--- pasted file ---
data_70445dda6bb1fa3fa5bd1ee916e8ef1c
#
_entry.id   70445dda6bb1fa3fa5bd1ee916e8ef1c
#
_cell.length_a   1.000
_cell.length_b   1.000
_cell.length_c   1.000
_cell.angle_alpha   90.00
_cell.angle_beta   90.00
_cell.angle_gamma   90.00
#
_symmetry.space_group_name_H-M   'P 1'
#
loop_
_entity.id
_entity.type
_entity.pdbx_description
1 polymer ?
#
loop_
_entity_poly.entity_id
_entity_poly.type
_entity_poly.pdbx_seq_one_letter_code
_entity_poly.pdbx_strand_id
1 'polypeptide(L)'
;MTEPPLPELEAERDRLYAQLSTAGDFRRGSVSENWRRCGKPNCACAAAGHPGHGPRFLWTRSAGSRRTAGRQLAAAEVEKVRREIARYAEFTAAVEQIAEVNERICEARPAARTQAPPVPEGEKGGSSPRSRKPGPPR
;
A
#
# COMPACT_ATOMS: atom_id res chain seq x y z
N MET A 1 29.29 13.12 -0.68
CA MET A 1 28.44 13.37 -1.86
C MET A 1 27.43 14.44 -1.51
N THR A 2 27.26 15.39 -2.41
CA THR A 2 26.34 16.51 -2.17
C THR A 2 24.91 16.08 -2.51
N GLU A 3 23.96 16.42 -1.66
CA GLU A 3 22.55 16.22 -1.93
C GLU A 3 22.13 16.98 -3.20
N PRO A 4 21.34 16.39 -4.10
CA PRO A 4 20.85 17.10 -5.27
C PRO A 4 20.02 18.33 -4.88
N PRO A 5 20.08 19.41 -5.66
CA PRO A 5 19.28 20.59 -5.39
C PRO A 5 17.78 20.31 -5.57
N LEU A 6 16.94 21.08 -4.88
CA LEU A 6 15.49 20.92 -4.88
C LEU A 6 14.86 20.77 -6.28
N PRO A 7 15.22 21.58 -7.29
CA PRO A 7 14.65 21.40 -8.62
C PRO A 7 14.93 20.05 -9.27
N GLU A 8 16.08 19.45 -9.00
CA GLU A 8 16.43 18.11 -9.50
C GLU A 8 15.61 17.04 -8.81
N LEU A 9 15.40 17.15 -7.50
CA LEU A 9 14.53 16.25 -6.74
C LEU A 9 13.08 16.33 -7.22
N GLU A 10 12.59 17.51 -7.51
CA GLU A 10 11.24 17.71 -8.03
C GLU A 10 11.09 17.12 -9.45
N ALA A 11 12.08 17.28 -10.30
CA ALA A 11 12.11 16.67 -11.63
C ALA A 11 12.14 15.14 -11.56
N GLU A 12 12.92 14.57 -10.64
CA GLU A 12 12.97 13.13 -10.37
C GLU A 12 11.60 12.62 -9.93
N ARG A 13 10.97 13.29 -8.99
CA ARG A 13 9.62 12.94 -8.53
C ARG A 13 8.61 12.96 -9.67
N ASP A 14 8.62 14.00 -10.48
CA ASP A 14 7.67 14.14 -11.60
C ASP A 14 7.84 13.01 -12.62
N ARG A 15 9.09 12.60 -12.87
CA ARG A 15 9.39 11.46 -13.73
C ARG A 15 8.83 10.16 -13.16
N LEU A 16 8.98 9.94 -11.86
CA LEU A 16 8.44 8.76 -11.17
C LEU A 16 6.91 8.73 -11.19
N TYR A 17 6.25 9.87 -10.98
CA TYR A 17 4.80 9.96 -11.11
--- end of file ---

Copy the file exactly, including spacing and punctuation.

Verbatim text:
data_70445dda6bb1fa3fa5bd1ee916e8ef1c
#
_entry.id   70445dda6bb1fa3fa5bd1ee916e8ef1c
#
_cell.length_a   1.000
_cell.length_b   1.000
_cell.length_c   1.000
_cell.angle_alpha   90.00
_cell.angle_beta   90.00
_cell.angle_gamma   90.00
#
_symmetry.space_group_name_H-M   'P 1'
#
loop_
_entity.id
_entity.type
_entity.pdbx_description
1 polymer ?
#
loop_
_entity_poly.entity_id
_entity_poly.type
_entity_poly.pdbx_seq_one_letter_code
_entity_poly.pdbx_strand_id
1 'polypeptide(L)'
;MTEPPLPELEAERDRLYAQLSTAGDFRRGSVSENWRRCGKPNCACAAAGHPGHGPRFLWTRSAGSRRTAGRQLAAAEVEKVRREIARYAEFTAAVEQIAEVNERICEARPAARTQAPPVPEGEKGGSSPRSRKPGPPR
;
A
#
# COMPACT_ATOMS: atom_id res chain seq x y z
N MET A 1 29.29 13.12 -0.68
CA MET A 1 28.44 13.37 -1.86
C MET A 1 27.43 14.44 -1.51
N THR A 2 27.26 15.39 -2.41
CA THR A 2 26.34 16.51 -2.17
C THR A 2 24.91 16.08 -2.51
N GLU A 3 23.96 16.42 -1.66
CA GLU A 3 22.55 16.22 -1.93
C GLU A 3 22.13 16.98 -3.20
N PRO A 4 21.34 16.39 -4.10
CA PRO A 4 20.85 17.10 -5.27
C PRO A 4 20.02 18.33 -4.88
N PRO A 5 20.08 19.41 -5.66
CA PRO A 5 19.28 20.59 -5.39
C PRO A 5 17.78 20.31 -5.57
N LEU A 6 16.94 21.08 -4.88
CA LEU A 6 15.49 20.92 -4.88
C LEU A 6 14.86 20.77 -6.28
N PRO A 7 15.22 21.58 -7.29
CA PRO A 7 14.65 21.40 -8.62
C PRO A 7 14.93 20.05 -9.27
N GLU A 8 16.08 19.45 -9.00
CA GLU A 8 16.43 18.11 -9.50
C GLU A 8 15.61 17.04 -8.81
N LEU A 9 15.40 17.15 -7.50
CA LEU A 9 14.53 16.25 -6.74
C LEU A 9 13.08 16.33 -7.22
N GLU A 10 12.59 17.51 -7.51
CA GLU A 10 11.24 17.71 -8.03
C GLU A 10 11.09 17.12 -9.45
N ALA A 11 12.08 17.28 -10.30
CA ALA A 11 12.11 16.67 -11.63
C ALA A 11 12.14 15.14 -11.56
N GLU A 12 12.92 14.57 -10.64
CA GLU A 12 12.97 13.13 -10.37
C GLU A 12 11.60 12.62 -9.93
N ARG A 13 10.97 13.29 -8.99
CA ARG A 13 9.62 12.94 -8.53
C ARG A 13 8.61 12.96 -9.67
N ASP A 14 8.62 14.00 -10.48
CA ASP A 14 7.67 14.14 -11.60
C ASP A 14 7.84 13.01 -12.62
N ARG A 15 9.09 12.60 -12.87
CA ARG A 15 9.39 11.46 -13.73
C ARG A 15 8.83 10.16 -13.16
N LEU A 16 8.98 9.94 -11.86
CA LEU A 16 8.44 8.76 -11.17
C LEU A 16 6.91 8.73 -11.19
N TYR A 17 6.25 9.87 -10.98
CA TYR A 17 4.80 9.96 -11.11